Democrats focus on the Tea Party movement because it represents a kind of wish fulfillment. Conservatives delighted in the ideological exuberance of Howard Dean’s progressive youth, and they were unprepared for Barack Obama’s slickly post-ideological campaign that drew on the left’s energy while running a disciplined centrist campaign. We’ll see if history repeats itself. Like a lot of people, my gut tells me that Sarah Palin or perhaps Mike Huckabee will be the Howard Dean of 2012. Of course, that would suggest that the Republican nominee in 2012 will be the right’s answer to John Kerry, which is a prospect too disturbing to contemplate for very long.
It might be amusing to speculate on who would be the Republican Kerry of 2012, and I think Romney has to be the leading contender for that special dishonor, but missing here is an acknowledgment of what made Dean into the candidate of progressive activists and the netroots and what made Kerry the drab establishment candidate favored by party insiders. Dean tapped into the strong antiwar sentiment of Democratic rank-and-file, and it was opposition to the war, not his original signature issue of health care reform, that defined Dean’s candidacy in is exciting early phase and its dramatic flame-out phase. After all, Dean may have been coming from Vermont, but he was centrist not only by Vermont standards but also by national Democratic standards. He was an unlikely leader of progressive protest, but he exploited the establishment candidates’ initial support for the war to drive a wedge between them and the party’s activists. When the race began, he would probably have been seen as being slightly to the right of Kerry on domestic issues, but his positioning on the war ended up identifying him with the party’s left.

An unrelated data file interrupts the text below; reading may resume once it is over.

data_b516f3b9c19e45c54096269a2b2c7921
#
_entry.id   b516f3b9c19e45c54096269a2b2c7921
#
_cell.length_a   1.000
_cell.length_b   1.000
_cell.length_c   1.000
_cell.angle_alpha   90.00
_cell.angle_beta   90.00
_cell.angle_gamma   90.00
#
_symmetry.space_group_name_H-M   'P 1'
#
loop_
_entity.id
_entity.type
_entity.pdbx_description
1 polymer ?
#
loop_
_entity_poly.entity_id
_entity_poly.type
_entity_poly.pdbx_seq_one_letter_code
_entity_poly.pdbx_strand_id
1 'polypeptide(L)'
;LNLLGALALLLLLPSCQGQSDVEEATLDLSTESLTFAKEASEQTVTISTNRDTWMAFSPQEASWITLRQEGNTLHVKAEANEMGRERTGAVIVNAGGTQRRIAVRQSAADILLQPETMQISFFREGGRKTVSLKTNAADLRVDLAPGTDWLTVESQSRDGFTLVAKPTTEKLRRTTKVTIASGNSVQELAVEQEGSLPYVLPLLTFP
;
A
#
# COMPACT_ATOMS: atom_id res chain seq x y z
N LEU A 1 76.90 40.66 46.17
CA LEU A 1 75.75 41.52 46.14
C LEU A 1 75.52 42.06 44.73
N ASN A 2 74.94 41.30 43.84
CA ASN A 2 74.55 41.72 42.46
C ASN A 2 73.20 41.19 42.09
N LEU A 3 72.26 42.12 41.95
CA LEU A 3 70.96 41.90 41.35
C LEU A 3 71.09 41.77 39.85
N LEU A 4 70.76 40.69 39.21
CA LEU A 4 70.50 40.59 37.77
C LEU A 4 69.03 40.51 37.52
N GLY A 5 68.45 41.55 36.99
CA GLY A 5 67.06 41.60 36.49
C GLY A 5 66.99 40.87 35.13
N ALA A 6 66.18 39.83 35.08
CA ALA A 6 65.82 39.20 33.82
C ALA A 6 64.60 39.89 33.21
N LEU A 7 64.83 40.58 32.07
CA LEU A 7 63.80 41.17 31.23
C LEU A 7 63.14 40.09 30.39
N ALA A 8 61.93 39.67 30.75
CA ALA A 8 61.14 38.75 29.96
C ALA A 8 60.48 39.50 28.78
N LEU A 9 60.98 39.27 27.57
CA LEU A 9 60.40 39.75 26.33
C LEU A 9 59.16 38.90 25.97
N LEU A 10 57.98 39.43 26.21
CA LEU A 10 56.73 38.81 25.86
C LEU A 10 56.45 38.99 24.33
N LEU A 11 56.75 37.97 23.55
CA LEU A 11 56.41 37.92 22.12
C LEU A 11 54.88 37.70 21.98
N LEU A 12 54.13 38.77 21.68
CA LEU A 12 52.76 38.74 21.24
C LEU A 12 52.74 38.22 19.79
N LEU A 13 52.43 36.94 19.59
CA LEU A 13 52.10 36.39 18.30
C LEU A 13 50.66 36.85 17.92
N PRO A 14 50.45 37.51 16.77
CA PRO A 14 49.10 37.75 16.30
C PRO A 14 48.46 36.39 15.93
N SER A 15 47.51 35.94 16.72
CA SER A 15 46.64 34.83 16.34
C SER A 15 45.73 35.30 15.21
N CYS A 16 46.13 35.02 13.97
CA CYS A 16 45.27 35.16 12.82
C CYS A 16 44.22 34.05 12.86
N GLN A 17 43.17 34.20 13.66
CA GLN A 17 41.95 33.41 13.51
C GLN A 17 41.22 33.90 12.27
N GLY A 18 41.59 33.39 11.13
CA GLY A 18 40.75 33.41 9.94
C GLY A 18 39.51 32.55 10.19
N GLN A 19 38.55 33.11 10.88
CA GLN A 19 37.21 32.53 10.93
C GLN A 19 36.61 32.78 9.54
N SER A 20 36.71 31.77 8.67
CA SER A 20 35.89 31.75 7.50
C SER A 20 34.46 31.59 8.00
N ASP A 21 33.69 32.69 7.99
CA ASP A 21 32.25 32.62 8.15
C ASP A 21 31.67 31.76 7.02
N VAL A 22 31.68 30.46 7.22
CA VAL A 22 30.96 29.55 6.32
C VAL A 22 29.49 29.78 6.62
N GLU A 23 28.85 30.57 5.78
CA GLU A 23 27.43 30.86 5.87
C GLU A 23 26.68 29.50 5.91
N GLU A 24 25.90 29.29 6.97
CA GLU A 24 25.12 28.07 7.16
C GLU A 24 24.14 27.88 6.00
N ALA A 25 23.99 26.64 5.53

The split between Obama and Clinton was similar to the split between Dean and Kerry, but a crucial difference was that Obama had built up his own organization alongside of the netroots and activist groups and was able to match and outperform Clinton on the ground, especially in all those caucus states she took for granted. Dean relied so much on the netroots and activists that when it came time to get his voters to turn out that he simply didn’t have the campaign infrastructure to translate tremendous fundraising and media coverage into votes. In this and other respects, Ron Paul’s campaign in 2008 was already the right’s answer to Howard Dean, and McCain was in many respects the Kerry of last year.
What the war was for Democrats in 2004, health care legislation and bailouts will be for the Republicans in 2012. Romney fits the Kerry mold perfectly, and like Kerry he will be forced by the strength of the primary challenge from some Dean-like representative of the “Republican wing of the Republican Party” to run away from his record on health care and bailouts. In fact, Romney has already been trying to make people forget that he favored the bailouts when it mattered, and no doubt he will engage in some of his typical dishonesty when confronted with the question of his record of support for health care mandates. Like Kerry, he will have zero credibility in opposing most of the President’s agenda, which means that Romney’s already fairly strange focus on foreign policy and national security may have to become the centerpiece of his campaign to distract attention from his record of signing off on universal health care in Massachusetts and endorsing deeply unpopular bailouts of Wall Street. For all of the ridicule he received, Kerry nearly won, but I doubt that Romney would be able to do as well as Kerry did unless economic conditions worsen severely.